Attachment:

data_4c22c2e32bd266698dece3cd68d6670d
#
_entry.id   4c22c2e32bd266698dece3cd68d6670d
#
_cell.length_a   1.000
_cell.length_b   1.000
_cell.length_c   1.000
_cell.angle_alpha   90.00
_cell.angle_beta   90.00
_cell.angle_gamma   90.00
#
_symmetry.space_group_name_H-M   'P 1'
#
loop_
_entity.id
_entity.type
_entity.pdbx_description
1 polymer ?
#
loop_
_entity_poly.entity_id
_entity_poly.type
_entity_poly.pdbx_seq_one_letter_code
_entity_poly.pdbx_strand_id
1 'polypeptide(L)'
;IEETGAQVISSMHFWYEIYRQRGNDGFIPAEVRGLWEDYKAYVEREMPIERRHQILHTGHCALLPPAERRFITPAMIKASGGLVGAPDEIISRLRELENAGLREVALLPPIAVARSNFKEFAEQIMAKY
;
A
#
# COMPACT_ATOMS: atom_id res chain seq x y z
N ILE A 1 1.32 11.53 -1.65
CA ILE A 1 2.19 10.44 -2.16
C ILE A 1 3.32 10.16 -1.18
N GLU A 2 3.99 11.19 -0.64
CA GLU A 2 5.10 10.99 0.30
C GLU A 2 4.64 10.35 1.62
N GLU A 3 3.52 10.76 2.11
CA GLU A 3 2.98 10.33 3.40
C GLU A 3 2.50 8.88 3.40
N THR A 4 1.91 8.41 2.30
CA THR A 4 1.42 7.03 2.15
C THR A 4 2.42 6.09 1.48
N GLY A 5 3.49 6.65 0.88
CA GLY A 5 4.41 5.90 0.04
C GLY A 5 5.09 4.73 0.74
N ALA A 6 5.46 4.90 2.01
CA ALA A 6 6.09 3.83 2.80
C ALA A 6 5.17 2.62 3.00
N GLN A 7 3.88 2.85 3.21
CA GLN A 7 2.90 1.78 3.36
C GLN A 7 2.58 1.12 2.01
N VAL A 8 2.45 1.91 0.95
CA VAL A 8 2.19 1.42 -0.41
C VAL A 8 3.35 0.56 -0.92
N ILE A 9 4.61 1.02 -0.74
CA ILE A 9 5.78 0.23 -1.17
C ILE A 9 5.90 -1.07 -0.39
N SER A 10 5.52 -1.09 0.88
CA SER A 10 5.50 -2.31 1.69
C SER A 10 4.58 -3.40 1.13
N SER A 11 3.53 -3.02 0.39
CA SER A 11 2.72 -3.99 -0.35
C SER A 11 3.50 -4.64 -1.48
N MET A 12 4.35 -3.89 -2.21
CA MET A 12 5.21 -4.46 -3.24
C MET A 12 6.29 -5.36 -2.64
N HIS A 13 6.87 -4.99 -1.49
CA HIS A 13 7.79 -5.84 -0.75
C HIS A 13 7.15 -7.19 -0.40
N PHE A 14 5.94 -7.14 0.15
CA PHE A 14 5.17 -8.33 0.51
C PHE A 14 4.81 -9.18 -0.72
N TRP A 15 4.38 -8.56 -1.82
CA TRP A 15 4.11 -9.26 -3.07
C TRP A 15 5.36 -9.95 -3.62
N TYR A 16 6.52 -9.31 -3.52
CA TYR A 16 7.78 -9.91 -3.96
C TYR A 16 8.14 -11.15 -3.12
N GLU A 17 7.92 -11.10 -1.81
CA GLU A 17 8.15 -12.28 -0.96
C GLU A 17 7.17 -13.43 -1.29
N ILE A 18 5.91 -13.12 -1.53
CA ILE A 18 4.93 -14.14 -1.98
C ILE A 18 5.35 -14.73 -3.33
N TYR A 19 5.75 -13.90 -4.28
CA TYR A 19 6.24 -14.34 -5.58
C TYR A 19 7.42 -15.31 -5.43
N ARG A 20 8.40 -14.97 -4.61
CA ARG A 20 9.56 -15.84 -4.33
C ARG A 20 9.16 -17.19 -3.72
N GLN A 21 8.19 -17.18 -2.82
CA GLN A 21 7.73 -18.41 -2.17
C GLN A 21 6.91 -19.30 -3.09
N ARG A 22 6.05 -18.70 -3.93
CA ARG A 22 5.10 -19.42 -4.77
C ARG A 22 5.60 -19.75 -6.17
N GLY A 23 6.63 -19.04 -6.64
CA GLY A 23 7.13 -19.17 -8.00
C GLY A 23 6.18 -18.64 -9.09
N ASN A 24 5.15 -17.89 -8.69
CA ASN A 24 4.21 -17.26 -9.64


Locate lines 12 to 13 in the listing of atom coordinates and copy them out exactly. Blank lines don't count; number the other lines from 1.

_symmetry.space_group_name_H-M   'P 1'
#